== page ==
Bob set up his phone's GPS directions. We got back on the freeway and then found the museum. Metered parking is free on Sunday, so we found a spot on the street about two blocks from the museum. There was still a little bit of rain, but the umbrella kept us dry.
In the museum, we went to "will call" to pick up the tickets Bob had ordered online last night. He added one more day onto our tickets for tomorrow. The exhibits started in the lobby where you purchase your tickets.
To start your "experience," you are issued a "dog tag" with your own unique number on it. At the start of your museum experience, you register your dog tag and choose (or are assigned) a soldier whose story you follow throughout the museum. This is good in theory; however, on a crowded day like today, the stations where you listen to your soldier's story were so crowded with people there were bottlenecks at every station. We opted not to try to follow our soldier's story.
|DKW NZ350 Motorcycle: see description below|
|Combat pigeon loft|
I should mention that this weekend is the New Orleans Jazz Festival (with big-name rock 'n' roll, jazz and blues artists) that was supposed to take place outside at a speedway. Also, a big golf tournament was supposed to happen today. The reason I mention these is that it seemed like ALL the people who couldn't go to the golf or music events outdoors because of the weather ended up coming to the museum!
Our experience at the museum was awful. Hordes of people were in the exhibits, making it difficult to walk, read the history, or watch the movies along the way. We got out of there as quick as we could. We had a reservation to see the 48-minute movie at 4:00 p.m.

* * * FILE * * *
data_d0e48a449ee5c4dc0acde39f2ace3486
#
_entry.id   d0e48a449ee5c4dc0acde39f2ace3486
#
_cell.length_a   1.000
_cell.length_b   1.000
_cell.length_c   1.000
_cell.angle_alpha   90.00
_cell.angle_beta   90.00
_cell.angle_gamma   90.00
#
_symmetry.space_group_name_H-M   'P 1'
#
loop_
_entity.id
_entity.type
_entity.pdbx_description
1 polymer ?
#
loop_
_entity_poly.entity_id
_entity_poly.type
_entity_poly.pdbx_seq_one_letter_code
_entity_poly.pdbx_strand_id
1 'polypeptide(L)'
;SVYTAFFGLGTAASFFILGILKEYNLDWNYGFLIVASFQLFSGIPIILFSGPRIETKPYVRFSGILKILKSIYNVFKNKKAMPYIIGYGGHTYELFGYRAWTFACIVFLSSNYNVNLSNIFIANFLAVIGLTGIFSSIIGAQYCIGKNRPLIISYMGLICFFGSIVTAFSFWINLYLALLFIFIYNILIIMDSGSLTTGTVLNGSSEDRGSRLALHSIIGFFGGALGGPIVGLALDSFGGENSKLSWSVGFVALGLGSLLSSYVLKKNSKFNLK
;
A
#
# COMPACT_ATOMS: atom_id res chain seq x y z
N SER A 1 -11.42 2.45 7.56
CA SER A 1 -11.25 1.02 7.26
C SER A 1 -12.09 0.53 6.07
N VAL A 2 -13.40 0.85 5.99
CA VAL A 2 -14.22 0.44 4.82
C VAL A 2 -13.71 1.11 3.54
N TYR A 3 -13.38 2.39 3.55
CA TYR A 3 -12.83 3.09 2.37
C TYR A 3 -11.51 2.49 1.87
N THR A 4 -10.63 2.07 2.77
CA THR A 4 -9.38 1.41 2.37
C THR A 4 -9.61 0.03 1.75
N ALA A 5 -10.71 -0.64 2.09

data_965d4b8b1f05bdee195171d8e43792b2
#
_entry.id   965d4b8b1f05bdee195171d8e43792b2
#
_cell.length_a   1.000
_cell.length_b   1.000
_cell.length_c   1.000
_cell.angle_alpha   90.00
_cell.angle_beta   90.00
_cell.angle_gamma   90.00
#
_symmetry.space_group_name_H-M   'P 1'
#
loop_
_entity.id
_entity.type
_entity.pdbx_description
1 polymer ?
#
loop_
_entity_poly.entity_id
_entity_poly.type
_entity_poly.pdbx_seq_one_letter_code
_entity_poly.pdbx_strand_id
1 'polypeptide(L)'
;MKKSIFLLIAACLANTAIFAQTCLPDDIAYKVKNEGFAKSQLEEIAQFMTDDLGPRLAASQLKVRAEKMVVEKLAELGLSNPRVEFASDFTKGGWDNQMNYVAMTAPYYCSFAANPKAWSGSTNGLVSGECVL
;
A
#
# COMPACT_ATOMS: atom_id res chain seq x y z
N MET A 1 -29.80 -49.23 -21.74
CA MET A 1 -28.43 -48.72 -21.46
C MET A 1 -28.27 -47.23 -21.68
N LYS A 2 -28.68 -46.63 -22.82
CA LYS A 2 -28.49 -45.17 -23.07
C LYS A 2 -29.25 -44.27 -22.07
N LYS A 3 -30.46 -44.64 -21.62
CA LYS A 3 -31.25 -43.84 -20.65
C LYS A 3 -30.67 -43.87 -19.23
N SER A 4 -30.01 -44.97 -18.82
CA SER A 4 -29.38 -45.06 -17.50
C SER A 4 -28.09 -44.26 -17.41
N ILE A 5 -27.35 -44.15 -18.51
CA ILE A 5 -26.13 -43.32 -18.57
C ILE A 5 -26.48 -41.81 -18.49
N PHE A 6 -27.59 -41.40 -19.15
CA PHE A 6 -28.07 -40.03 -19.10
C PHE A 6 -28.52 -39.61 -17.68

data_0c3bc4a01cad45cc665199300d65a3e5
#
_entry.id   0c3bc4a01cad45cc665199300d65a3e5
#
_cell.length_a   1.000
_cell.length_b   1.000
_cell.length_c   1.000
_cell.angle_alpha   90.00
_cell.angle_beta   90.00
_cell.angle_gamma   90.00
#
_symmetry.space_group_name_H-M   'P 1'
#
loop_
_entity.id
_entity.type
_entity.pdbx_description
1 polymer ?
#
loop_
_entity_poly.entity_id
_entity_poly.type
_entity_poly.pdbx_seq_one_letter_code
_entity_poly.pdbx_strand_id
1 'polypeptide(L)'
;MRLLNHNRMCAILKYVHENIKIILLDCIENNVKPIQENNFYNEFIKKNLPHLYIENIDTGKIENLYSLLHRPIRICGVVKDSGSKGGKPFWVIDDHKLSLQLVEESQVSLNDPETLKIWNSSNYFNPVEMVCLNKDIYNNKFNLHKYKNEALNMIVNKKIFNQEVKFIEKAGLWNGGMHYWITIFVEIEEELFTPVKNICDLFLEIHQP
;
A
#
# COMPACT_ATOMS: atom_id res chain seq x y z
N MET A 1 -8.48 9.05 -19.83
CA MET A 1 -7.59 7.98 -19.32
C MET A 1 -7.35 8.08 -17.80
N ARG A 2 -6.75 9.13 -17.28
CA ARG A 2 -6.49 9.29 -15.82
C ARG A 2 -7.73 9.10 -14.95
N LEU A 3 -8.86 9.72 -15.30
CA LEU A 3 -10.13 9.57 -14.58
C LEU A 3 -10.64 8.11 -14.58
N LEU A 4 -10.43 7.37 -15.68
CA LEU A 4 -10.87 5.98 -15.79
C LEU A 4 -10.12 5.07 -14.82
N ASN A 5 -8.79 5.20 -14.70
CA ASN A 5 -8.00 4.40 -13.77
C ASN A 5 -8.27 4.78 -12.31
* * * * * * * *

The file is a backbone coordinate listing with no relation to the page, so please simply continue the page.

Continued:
Before the movie, we had time to go into the Boeing exhibit building. That was the one part of the museum we toured in which people weren't packed in like sardines. We took the stairs up to the fourth-floor catwalk where we could view the airplanes.
|Planes in the Boeing building of the museum|
|Looking down on planes from 4th-floor catwalk|
After the Boeing building, we made our way to the 4:00 p.m. movie chronicling World War II. We enjoyed the movie very much.
When the museum closed at 5:00 p.m., Bob and I went to visit Mina Lea, Bob's almost 93-year-old second cousin who lives nearby in New Orleans 9th Ward, I believe. We had a wonderful visit with her. Bob walked to a nearby restaurant named Kebab to bring back dinner. Bob and I had falafels and Mina Lea had a pork gyro sandwich. We also ordered bread with homemade hummus which is a specialty of theirs. It was good, but too much food. We should have shared!
|Bob and Mina Lea|
|Me with Mina Lea|
Thank you, Mina Lea, for having us over to your home. We wish you a wonderful 93rd birthday!
Well, what a day we had! I was mentally exhausted after worrying about tornadoes and flooding all morning. I kept falling asleep while we talked with Mina Lea. At 8:30 p.m., we headed back to the RV park. Our 5th wheel and kitties were still there. Bowie had calmed down over the intervening hours.
I think we have decided to skip our 2nd day at the National World War II Museum and head north from Baton Rouge to the Natchez Trace Parkway. Tomorrow is supposed to be a nice day and we want to spend some time in Vicksburg visiting the Civil War battlefields.
I'll talk to you again tomorrow.